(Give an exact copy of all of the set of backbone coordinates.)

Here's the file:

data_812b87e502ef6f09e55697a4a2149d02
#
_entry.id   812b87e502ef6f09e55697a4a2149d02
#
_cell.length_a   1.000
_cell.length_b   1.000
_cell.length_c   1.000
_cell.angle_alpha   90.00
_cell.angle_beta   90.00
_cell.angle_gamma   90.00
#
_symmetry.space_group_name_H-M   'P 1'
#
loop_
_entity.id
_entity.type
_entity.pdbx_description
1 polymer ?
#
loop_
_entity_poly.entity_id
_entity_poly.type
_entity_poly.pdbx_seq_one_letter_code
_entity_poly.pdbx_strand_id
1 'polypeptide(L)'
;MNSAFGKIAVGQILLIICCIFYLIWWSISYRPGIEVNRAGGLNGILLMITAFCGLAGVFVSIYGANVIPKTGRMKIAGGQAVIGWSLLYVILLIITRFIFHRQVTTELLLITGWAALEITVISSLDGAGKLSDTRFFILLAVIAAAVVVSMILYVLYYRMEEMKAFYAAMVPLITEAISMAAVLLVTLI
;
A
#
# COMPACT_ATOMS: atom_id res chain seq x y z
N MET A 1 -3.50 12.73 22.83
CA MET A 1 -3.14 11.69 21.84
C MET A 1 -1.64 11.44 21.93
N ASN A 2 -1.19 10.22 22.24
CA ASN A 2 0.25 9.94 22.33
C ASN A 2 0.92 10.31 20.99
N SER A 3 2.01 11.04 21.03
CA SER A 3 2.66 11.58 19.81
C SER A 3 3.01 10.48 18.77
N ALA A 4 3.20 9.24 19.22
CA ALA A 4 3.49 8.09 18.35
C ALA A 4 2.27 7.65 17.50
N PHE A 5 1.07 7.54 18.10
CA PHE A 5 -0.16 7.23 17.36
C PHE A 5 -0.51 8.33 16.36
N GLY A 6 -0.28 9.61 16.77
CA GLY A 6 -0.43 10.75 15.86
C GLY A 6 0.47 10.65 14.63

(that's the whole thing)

data_812b87e502ef6f09e55697a4a2149d02
#
_entry.id   812b87e502ef6f09e55697a4a2149d02
#
_cell.length_a   1.000
_cell.length_b   1.000
_cell.length_c   1.000
_cell.angle_alpha   90.00
_cell.angle_beta   90.00
_cell.angle_gamma   90.00
#
_symmetry.space_group_name_H-M   'P 1'
#
loop_
_entity.id
_entity.type
_entity.pdbx_description
1 polymer ?
#
loop_
_entity_poly.entity_id
_entity_poly.type
_entity_poly.pdbx_seq_one_letter_code
_entity_poly.pdbx_strand_id
1 'polypeptide(L)'
;MNSAFGKIAVGQILLIICCIFYLIWWSISYRPGIEVNRAGGLNGILLMITAFCGLAGVFVSIYGANVIPKTGRMKIAGGQAVIGWSLLYVILLIITRFIFHRQVTTELLLITGWAALEITVISSLDGAGKLSDTRFFILLAVIAAAVVVSMILYVLYYRMEEMKAFYAAMVPLITEAISMAAVLLVTLI
;
A
#
# COMPACT_ATOMS: atom_id res chain seq x y z
N MET A 1 -3.50 12.73 22.83
CA MET A 1 -3.14 11.69 21.84
C MET A 1 -1.64 11.44 21.93
N ASN A 2 -1.19 10.22 22.24
CA ASN A 2 0.25 9.94 22.33
C ASN A 2 0.92 10.31 20.99
N SER A 3 2.01 11.04 21.03
CA SER A 3 2.66 11.58 19.81
C SER A 3 3.01 10.48 18.77
N ALA A 4 3.20 9.24 19.22
CA ALA A 4 3.49 8.09 18.35
C ALA A 4 2.27 7.65 17.50
N PHE A 5 1.07 7.54 18.10
CA PHE A 5 -0.16 7.23 17.36
C PHE A 5 -0.51 8.33 16.36
N GLY A 6 -0.28 9.61 16.77
CA GLY A 6 -0.43 10.75 15.86
C GLY A 6 0.47 10.65 14.63